Cmdlet Disable-TtmCdEnvironment Tridion.TopologyManager.Automation
Cmdlet Enable-TtmCdEnvironment Tridion.TopologyManager.Automation
Cmdlet Export-TtmCdStructure Tridion.TopologyManager.Automation
Cmdlet Get-TtmCdEnvironment Tridion.TopologyManager.Automation
Cmdlet Get-TtmCdTopology Tridion.TopologyManager.Automation
Cmdlet Get-TtmCdTopologyType Tridion.TopologyManager.Automation
Cmdlet Get-TtmCmEnvironment Tridion.TopologyManager.Automation
Cmdlet Get-TtmMapping Tridion.TopologyManager.Automation
Cmdlet Get-TtmWebApplication Tridion.TopologyManager.Automation
Cmdlet Get-TtmWebsite Tridion.TopologyManager.Automation
Cmdlet Import-TtmCdStructure Tridion.TopologyManager.Automation
Cmdlet Remove-TtmCdEnvironment Tridion.TopologyManager.Automation
Cmdlet Remove-TtmCdTopology Tridion.TopologyManager.Automation
Cmdlet Remove-TtmCdTopologyType Tridion.TopologyManager.Automation
Cmdlet Remove-TtmCmEnvironment Tridion.TopologyManager.Automation
Cmdlet Remove-TtmMapping Tridion.TopologyManager.Automation
Cmdlet Remove-TtmSiteTypeKey Tridion.TopologyManager.Automation
Cmdlet Remove-TtmWebApplication Tridion.TopologyManager.Automation
Cmdlet Remove-TtmWebsite Tridion.TopologyManager.Automation
Cmdlet Set-TtmCdEnvironment Tridion.TopologyManager.Automation
Cmdlet Set-TtmCdTopology Tridion.TopologyManager.Automation
Cmdlet Set-TtmCdTopologyType Tridion.TopologyManager.Automation
Cmdlet Set-TtmCmEnvironment Tridion.TopologyManager.Automation
Cmdlet Set-TtmMapping Tridion.TopologyManager.Automation
Cmdlet Set-TtmWebApplication Tridion.TopologyManager.Automation
Cmdlet Set-TtmWebsite Tridion.TopologyManager.Automation
Cmdlet Sync-TtmCdEnvironment Tridion.TopologyManager.Automation

I'm sure you can see immediately that this gives you a great overview of the possibilities - probably including some things you hadn't thought of. You can also see how they follow the standard naming conventions. But now that you know what commands are available, how do you use them? What parameters do they accept? What are they for? 

It might sound obvious, but indeed, the modules come with batteries included, including built-in help. So, for example, to learn more about a command, you can simply do this: 

help Get-TtmMapping

or if your Unix roots are showing, this does the same thing:

man Get-TtmMapping

The output looks like this: 

NAME
Get-TtmMapping
SYNOPSIS
Gets one or all Mappings from the Topology Manager.
SYNTAX
Get-TtmMapping [[-Id] <String>] [-TtmServiceUrl <String>] [<CommonParameters>]
DESCRIPTION
The Get-TtmMapping cmdlet retrieves a Mapping with the specified Id.
If Id parameter is not specified, list of all Mappings will be returned.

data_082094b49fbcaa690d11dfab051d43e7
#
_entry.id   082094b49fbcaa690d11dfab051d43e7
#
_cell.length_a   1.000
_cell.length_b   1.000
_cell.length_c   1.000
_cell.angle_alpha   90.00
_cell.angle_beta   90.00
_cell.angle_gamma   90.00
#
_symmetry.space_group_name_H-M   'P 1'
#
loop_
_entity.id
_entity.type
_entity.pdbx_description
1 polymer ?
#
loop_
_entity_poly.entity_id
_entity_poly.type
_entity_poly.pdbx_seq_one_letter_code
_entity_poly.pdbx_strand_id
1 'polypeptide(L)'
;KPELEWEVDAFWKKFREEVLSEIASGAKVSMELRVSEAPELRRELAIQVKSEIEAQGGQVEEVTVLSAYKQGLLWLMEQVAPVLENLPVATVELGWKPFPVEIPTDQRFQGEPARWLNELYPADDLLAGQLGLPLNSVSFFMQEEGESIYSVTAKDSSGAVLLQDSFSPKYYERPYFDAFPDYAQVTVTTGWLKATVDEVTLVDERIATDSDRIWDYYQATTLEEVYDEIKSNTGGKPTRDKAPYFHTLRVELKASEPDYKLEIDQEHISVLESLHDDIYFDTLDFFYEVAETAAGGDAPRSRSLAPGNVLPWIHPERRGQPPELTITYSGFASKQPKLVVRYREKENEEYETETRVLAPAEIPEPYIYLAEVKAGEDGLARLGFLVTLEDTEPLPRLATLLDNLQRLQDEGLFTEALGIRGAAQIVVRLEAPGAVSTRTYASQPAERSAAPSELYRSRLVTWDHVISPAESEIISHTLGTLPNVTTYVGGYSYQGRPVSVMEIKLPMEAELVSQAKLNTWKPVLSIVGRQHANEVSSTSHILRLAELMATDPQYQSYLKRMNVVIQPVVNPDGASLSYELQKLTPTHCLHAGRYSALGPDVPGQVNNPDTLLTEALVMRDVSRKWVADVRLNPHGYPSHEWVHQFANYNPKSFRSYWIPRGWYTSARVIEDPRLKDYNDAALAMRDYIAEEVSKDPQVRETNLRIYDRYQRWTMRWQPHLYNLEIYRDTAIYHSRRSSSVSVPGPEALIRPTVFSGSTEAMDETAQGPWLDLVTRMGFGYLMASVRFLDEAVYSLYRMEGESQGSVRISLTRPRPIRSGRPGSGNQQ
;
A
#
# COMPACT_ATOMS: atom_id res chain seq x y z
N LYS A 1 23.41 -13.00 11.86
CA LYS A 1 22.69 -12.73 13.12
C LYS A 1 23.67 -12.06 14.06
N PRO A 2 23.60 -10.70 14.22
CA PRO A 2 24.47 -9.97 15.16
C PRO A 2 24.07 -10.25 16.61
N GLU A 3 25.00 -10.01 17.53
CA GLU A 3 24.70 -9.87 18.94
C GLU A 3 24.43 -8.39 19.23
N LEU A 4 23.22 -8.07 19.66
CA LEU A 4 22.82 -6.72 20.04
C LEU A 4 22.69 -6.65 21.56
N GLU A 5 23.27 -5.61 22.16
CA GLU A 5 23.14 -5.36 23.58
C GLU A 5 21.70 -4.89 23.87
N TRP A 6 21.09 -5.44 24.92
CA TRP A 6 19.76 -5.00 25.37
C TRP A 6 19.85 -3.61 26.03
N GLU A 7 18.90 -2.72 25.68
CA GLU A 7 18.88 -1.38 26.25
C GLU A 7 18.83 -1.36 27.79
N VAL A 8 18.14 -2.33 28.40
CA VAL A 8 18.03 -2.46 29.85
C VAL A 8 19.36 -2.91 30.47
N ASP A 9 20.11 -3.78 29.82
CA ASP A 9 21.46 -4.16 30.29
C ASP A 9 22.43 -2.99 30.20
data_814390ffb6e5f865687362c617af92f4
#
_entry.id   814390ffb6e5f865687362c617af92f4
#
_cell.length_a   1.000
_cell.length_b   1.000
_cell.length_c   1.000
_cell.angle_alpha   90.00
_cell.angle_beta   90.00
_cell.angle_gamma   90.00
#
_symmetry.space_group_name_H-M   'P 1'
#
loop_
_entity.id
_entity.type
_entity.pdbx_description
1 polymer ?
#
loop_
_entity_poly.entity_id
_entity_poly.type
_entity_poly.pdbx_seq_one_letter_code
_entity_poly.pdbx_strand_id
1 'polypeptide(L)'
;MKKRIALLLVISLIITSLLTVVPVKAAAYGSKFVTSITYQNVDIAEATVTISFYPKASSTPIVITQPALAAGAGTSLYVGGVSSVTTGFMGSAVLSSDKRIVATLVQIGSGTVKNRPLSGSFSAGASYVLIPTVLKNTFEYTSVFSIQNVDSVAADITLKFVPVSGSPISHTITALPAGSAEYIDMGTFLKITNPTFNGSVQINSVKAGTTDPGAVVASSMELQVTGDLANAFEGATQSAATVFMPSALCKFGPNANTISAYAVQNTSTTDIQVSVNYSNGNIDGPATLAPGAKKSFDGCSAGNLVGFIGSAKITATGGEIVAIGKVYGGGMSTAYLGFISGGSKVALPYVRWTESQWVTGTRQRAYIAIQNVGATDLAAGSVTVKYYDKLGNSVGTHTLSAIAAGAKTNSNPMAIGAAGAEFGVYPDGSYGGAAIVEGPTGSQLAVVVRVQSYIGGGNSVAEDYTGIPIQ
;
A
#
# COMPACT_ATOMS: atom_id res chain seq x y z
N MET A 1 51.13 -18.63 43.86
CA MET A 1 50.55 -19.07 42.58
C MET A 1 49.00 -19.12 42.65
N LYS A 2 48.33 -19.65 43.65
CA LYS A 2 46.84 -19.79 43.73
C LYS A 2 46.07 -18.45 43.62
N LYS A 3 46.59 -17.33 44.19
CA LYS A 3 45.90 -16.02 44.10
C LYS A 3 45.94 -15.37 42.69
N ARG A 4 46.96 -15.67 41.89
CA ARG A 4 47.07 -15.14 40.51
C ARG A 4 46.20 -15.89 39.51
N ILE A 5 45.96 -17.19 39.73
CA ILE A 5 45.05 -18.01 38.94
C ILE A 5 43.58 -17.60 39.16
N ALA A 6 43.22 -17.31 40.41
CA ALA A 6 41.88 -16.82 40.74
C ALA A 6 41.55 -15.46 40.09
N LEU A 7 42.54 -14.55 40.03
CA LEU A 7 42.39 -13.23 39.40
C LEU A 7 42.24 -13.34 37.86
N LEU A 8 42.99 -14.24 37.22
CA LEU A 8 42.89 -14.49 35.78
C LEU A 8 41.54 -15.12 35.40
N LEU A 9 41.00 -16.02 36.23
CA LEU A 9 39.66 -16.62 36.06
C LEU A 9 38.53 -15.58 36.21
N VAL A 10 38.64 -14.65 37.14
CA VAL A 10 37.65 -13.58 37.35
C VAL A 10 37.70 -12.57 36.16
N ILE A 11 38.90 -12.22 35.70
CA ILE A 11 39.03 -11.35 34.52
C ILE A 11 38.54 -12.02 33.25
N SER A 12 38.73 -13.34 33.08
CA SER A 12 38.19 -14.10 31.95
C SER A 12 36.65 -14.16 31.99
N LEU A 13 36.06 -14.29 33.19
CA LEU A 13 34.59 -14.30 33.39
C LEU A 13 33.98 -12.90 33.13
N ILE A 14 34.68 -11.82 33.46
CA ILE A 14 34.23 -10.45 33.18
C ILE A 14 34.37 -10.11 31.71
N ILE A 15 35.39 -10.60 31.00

RELATED LINKS
Add-TtmMapping
Set-TtmMapping
Remove-TtmMapping
REMARKS
To see the examples, type: "get-help Get-TtmMapping -examples".
For more information, type: "get-help Get-TtmMapping -detailed".
For technical information, type: "get-help Get-TtmMapping -full".
For online help, type: "get-help Get-TtmMapping -online"

By using these few simple tools, you can accelerate your learning process and find the relevant commands easily and quickly. Happy hunting! 

Getting started with SDL Web 8 and the discovery service

Posted by Dominic Cronin at Mar 28, 2016 07:41 PM |

Well it's taken me a while to get this far, but I'm finally getting a bit further through the process of installing Web 8. My first attempt had foundered when I failed to accept the installer's defaults - it really, really wants to run the various services on different ports instead of by configuring host headers!

Anyway - this time I accepted the defaults and the content manager install seemed to go OK. (I suppose I'll set up the host header configuration manually at some point once I'm a bit more familiar with how everything hangs together.) So now I'm busy installing and configuring content delivery, and specifically the Discovery service. I got as far as this point in the documentation, where it tells you to run 

java -jar discovery-registration.jar update

This didn't work. Instead I got an error message hinting that perhaps the service ought to be running first. So after a minute or two checking whether I'd missed a step in the documentation, I went to tridion.stackexchange.com and read a couple of answers. Peter Kjaer had advised someone to run start.ps1, so I went back to have a better look. Sure enough, in the Discovery service directory, there's a readme file, with instructions for starting the service from the shell, and also for running it as a service. (This also explains why I couldn't find the Windows service mentioned in the following step in the installation documentation.)

Anyway - so I tried to run the script, and discovered that it expects to find JAVA_HOME in my environment. So I added the environment variable, and but then when I started the script it spewed out a huge long java exception saying it couldn't find the database I'd configured. But... nil desperandum, community to the rescue, and it turned out to be a simple fix.

So with that out of the way, I ran the other script - to install it as a service, and I now have a working discovery service... next step: registration